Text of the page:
The Greenville News
COLUMBIA, S.C. (AP) -- The former chairman of Carolina Investors is being released from prison after serving less than a year of his sentence for securities fraud, the South Carolina Parole and Pardons Board voted Wednesday.
It could take up to a week to process Jack Sterling for release, and he'll be on home detention for six months, agency spokesman Peter O'Boyle said.
"We have to confirm post-prison plans. We have to see where he's going to live," O'Boyle said. "Normally, we like to see employment, but since he's 75 years old, that won't be an issue here."
Sterling was chairman of HomeGold Financial Inc., the parent company of Carolina Investors. About 12,000 people lost $275 million in the companies' 2003 demise, one of the biggest bankruptcies in South Carolina history.
Carolina Investors initially offered investors returns of up to 8.5 percent, guaranteeing most of its loans only went to people who had enough collateral. But the company was taken over by HomeGold in 1995, and the new firm used the money from Carolina Investors to make high-risk mortgage loans nationwide.
Within four years, HomeGold owed more to Carolina Investors depositors than the company was worth. After the collapse, the investors got back just 18 cents on the dollar after authorities seized bank accounts and sold off assets.
In all, six executives were convicted after the firms went under. Ronnie Sheppard, HomeGold's former CEO, has twice been denied early release from his own 20-year prison sentence.
Sterling was convicted of securities fraud in 2009 for his role in the collapse but remained free on bail for about three years while he appealed his conviction. He began serving a five-year sentence last April at a minimum-security prison in Spartanburg.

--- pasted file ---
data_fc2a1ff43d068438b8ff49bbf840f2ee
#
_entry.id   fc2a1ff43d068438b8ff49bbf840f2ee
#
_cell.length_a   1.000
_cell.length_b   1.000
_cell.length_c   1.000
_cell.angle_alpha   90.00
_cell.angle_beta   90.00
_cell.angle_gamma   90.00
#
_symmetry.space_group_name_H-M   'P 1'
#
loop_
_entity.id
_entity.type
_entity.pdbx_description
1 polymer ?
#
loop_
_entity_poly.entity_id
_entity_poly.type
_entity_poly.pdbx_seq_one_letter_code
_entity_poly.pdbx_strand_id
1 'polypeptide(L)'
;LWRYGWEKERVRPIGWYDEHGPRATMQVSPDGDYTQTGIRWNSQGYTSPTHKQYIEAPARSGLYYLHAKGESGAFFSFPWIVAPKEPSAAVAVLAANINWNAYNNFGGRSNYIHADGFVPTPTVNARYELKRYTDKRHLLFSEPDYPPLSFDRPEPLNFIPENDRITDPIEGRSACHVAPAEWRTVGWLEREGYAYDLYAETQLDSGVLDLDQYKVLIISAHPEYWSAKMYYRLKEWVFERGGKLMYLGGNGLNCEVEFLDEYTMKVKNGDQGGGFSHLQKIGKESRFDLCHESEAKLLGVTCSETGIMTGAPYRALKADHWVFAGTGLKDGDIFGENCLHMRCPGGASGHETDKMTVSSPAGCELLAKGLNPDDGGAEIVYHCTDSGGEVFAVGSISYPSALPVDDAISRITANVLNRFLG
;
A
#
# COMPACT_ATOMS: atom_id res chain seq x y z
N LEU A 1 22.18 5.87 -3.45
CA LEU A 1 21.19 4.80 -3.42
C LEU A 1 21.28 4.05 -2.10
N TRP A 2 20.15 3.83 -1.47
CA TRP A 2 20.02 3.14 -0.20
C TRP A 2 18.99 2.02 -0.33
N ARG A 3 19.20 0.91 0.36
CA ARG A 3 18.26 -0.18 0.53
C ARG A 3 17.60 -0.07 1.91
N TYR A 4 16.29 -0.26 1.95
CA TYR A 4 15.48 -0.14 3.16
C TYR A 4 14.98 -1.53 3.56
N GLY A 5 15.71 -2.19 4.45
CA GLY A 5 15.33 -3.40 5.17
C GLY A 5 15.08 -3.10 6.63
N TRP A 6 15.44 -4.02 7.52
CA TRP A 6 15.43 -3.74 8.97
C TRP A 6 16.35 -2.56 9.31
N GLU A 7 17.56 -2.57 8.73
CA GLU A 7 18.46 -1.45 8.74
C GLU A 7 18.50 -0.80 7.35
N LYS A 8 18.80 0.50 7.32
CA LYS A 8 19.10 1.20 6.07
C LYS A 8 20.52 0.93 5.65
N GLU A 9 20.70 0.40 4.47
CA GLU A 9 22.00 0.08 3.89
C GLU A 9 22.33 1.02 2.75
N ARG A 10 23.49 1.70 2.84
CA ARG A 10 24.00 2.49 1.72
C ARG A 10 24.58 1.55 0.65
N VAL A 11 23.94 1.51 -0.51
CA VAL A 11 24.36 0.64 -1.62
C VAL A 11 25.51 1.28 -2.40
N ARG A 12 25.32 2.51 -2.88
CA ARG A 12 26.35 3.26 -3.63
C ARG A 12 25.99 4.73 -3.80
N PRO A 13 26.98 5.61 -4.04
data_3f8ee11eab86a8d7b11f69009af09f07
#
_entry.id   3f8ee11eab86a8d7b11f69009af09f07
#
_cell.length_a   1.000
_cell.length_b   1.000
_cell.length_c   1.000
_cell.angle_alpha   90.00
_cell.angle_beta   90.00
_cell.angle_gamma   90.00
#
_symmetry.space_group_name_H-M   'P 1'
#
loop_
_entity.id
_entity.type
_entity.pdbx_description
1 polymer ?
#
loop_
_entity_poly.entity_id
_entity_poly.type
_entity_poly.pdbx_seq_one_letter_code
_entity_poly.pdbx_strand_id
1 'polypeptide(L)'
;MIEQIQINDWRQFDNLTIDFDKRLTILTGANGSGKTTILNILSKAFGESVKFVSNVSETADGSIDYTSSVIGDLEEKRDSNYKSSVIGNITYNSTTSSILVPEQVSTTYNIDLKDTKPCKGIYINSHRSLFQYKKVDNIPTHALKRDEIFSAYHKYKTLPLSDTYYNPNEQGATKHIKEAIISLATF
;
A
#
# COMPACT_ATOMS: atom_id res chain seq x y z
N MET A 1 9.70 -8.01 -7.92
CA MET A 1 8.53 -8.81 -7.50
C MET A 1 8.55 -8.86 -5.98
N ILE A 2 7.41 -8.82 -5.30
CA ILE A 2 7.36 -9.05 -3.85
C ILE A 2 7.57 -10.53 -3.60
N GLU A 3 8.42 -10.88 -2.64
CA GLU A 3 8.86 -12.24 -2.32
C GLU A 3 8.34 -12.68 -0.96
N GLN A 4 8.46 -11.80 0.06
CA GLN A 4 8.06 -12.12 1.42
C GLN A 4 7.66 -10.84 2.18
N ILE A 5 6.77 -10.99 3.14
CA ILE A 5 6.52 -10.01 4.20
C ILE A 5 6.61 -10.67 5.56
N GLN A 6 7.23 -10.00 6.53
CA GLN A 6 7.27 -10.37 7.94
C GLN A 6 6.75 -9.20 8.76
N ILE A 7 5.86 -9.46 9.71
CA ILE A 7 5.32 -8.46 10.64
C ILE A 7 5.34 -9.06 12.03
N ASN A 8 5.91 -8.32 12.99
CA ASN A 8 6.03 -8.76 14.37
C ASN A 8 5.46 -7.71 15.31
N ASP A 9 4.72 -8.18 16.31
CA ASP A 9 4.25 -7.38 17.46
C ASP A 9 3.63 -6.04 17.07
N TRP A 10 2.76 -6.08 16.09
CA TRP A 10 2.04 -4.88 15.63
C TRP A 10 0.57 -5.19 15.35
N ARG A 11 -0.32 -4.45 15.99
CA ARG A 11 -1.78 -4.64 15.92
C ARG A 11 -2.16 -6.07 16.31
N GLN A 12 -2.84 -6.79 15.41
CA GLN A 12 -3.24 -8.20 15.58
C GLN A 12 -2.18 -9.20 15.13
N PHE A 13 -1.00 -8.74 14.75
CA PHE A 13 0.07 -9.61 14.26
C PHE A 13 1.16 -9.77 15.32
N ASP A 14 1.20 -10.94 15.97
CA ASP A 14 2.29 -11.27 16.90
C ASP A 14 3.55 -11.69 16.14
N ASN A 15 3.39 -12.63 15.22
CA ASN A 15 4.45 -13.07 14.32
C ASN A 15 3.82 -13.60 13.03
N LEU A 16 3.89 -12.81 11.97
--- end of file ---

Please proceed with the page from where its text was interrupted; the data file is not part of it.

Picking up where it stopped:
Sterling has said he never knew other company officials were lying to investors. He said he tried to save the companies, but his bad decisions didn't work and the law didn't require him to disclose why he took those actions.
Prosecutors said Sterling was the primary figure in several events that led to the companies going bankrupt. The Supreme Court agreed, saying in its denial of his appeal that investors wouldn't have kept putting money into Carolina Investors if they knew the company's complete financial picture.
The parole board ordered that Sterling have nothing to do with the financial industry, O'Boyle said. He also must perform 200 hours of community service.
The Corrections Department had said Sterling likely would have been released in September 2014. In a statement, Sterling's attorney said his client was humbled.
"Jack and the Sterling family continue to be mindful of investors who were victimized by the collapse of HomeGold and Carolina Investors," said Jon Ozmint, a former director of the state prison department. "He deeply regrets those losses."
A spokesman for Attorney General Alan Wilson said the prosecutor disagreed with the board's decision and Sterling should have served his full sentence.